Fármacos condroprotectivos en enfermedades de articulaciones degenerativas.(I)

G. Verbruggen

Department of Rheumatology, Ghent University Hospital, Ghent University, Ghent, Belgium.

Catabolic cytokine and anabolic growth factor pathways control destruction and repair in osteoarthritis (OA). A unidirectional TNF-/IL-1-driven cytokine cascade disturbs the homeostasis of the extracellular matrix of articular cartilage in OA. Although chondrocytes in OA cartilage overexpress anabolic insulin-like growth factor (IGF) and its specific receptor (IGFRI) autocrine TNF- released by apoptotic articular cartilage cells sets off an auto/paracrine IL-1-driven cascade that overrules the growth factor activities that sustain repair in degenerative joint disease. Chondroprotection with reappearance of a joint space that had disappeared has been documented unmistakably in peripheral joints of patients suffering from spondyloarthropathy when treated with TNF–blocking agents that repressed the unidirectional TNF-/IL-1-driven cytokine cascade. A series of connective tissue structure-modifying agents (CTSMAs) that directly affect IL-1 synthesis and release in vitro and down-modulate downstream IL-1 features, e.g. collagenase, proteoglycanase and matrix metalloproteinase activities, the expression of inducible nitric oxide synthase, the increased release of nitric oxide, and the secretion of prostaglandin E2, IL-6 and IL-8, have been shown to possess disease-modifying OA drug (DMOAD) activities in experimental models of OA and in human subjects with finger joint and knee OA. Examples are corticosteroids, some sulphated polysaccharides, chemically modified tetracyclines, diacetylrhein/rhein, glucosamine and avocado/soybean unsaponifiables.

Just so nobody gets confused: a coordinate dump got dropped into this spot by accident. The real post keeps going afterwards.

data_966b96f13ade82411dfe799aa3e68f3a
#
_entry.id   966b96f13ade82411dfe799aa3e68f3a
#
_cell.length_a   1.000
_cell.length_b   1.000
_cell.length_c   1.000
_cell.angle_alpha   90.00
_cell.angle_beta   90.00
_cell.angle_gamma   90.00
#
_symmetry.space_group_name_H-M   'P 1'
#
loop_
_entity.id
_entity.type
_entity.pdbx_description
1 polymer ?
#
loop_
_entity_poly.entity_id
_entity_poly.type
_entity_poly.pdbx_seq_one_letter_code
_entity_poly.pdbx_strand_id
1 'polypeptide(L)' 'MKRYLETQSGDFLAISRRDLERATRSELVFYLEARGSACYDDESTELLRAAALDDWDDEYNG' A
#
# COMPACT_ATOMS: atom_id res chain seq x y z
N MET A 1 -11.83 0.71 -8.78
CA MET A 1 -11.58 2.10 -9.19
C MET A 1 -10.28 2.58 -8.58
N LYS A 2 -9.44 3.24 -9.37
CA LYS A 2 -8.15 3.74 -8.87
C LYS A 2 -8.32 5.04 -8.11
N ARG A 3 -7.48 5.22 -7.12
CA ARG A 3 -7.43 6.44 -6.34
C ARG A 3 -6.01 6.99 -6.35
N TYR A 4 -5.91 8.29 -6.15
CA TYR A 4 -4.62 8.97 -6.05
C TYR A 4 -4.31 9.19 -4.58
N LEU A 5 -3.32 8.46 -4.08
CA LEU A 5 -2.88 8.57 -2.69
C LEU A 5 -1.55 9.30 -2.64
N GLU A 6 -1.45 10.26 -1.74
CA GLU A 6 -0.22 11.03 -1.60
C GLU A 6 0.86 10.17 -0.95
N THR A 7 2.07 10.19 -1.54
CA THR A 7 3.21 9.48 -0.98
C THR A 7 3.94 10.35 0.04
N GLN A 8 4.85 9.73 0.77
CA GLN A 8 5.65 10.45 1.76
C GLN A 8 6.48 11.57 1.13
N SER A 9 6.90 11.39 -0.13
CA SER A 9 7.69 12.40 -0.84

Rheumatology 2006 45(2):129-138.

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